Writes Solidarity Center’s Tim Ryan: “Over the past 20 years, awareness and activism around the issues of child labor, slavery and human trafficking have grown significantly, mirrored by both growing economic inequality and broad concerns about that inequity. [There] is a clear recognition that decent work for adults can create a more secure environment for children and their opportunities for education.”
Gaspar Matalaev, a labor and human rights activist who monitored and reported on the systematic use of forced adult labor and child labor in Turkmenistan’s cotton fields, was released today after serving three years in prison on spurious charges stemming from his reporting.
Matalaev was arrested in October 2016, two days after Turkmen.news published his extensive report on state-sponsored forced labor.
He reportedly was tortured and held incommunicado while in prison, according to the Cotton Campaign, a coalition of organizations, including the Solidarity Center, working to end state-organized forced labor in Central Asian cotton fields.
The global labor and human rights communities are hailing the release, but are united in insisting Matalaev should never have been imprisoned.
“Today is not a victory for justice. Matalaev should never have spent the past three years behind bars,” according to the Cotton Campaign. “We will continue to support activists who expose the injustice of forced labor and modern slavery with the support of our global community.”
The international community rallied in support of Matalaev, with more than 100,000 people signing an online petition to the Turkmen government demanding his immediate release. Activists also picketed the Turkmen Embassy in Washington, D.C. In May 2019, the International Labor Rights Forum awarded Gaspar Matalaev the Defender of Labor Rights Award for making public the Turkmenistan government’s ongoing use of forced labor during the annual cotton harvest.
Some 70 companies, including Levi Strauss & Co and H&M, have signed the Turkmen Cotton Pledge, refusing to supply cotton from Turkmenistan as long as it is produced in a system that relies on forced labor. Additionally, 84 investors of these companies with assets of nearly $860 billion have signed a related investor statement that notes the importance of preventing the presence of Turkmen cotton in companies’ supply chains until the government ends its coercive system.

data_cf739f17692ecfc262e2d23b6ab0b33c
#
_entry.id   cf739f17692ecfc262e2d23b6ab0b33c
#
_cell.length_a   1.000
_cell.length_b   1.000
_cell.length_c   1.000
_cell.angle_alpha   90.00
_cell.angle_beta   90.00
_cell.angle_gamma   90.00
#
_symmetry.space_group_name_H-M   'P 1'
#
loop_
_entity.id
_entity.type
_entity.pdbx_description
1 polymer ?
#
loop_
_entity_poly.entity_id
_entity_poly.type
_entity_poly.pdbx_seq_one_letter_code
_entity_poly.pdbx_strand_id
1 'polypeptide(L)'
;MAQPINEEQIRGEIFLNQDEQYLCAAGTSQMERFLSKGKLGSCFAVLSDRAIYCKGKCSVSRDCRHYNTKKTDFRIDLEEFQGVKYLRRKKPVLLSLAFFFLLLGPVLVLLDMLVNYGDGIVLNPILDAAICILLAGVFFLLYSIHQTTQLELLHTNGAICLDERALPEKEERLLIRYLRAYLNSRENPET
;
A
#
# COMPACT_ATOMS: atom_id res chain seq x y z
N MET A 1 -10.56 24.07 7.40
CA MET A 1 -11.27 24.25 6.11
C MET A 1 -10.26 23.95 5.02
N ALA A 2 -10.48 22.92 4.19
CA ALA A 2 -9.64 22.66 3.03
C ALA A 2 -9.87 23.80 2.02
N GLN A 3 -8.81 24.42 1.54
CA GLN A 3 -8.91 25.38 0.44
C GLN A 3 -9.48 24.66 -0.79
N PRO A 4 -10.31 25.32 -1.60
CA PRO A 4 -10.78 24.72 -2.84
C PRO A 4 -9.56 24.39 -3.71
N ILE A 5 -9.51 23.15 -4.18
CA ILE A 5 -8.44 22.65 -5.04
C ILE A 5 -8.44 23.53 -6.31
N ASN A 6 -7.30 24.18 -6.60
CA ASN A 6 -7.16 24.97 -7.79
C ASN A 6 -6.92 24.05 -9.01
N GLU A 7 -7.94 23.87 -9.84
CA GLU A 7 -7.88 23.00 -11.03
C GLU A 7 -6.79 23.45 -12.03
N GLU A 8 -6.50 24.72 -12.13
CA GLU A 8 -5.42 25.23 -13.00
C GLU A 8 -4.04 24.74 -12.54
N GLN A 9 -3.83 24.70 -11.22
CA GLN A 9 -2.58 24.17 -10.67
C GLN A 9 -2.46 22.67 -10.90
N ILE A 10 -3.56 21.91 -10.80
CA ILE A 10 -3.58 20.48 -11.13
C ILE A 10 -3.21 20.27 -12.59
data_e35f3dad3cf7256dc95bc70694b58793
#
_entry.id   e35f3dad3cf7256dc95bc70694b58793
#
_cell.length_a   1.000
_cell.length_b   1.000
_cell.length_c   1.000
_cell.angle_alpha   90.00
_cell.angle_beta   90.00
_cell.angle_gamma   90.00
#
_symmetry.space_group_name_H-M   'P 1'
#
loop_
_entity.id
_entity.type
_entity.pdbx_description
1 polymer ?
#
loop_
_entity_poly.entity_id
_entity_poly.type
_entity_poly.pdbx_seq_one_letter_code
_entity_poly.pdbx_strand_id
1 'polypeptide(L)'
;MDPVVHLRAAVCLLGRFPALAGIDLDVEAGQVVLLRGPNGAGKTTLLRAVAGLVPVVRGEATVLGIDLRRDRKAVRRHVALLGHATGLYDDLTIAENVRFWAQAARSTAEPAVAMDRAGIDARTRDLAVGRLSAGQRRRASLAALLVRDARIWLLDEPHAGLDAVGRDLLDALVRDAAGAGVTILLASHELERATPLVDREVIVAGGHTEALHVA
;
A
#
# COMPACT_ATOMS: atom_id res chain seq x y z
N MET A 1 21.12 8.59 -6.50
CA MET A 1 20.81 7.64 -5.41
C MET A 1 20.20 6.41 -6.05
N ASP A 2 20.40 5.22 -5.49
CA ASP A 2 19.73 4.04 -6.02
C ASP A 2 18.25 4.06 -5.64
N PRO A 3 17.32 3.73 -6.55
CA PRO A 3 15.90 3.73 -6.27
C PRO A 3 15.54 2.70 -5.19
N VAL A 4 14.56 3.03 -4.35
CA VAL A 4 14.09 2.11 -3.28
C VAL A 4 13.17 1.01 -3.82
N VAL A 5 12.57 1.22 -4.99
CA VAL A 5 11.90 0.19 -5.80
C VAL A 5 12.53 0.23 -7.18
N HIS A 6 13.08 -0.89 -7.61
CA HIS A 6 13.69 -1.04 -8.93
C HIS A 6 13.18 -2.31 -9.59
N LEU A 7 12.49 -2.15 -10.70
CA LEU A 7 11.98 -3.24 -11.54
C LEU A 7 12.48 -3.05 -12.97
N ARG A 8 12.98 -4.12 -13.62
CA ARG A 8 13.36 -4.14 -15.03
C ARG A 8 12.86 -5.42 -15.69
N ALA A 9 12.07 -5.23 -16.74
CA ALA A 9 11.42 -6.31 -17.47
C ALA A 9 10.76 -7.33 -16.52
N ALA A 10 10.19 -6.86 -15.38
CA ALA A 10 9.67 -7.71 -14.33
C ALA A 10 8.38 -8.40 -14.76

Turkmenistan: One of the World’s Worst Human Trafficking Records
Turkmenistan has one of the worst human trafficking records in the world, according to the U.S. State Department’s 2019 Trafficking in Persons Report. In 2018, the report found that even as the Turkmen government “continued to engage in large-scale mobilizations of its adult citizens for forced labor in the annual cotton harvest and in public works projects, no officials were held accountable for their role or direct complicity in trafficking crimes.”
Human trafficking within countries of citizenship is especially prevalent in cases of labor trafficking, such as in Turkmenistan.
The Turkmen government “tightly controls all aspects of public life and systematically denies freedoms of association, expression and religion,” according to Human Rights Watch.
In April 2018, the United Nations Working Group on Arbitrary Detention said Matalaev was “subjected to arbitrary deprivation of liberty based on trumped-up charges” and his detention was “a direct result of his exercise of the freedom of expression and opinion.” The working group recommended Turkmen officials release Matalaev and compensate him, but the government ignored all calls for his early release.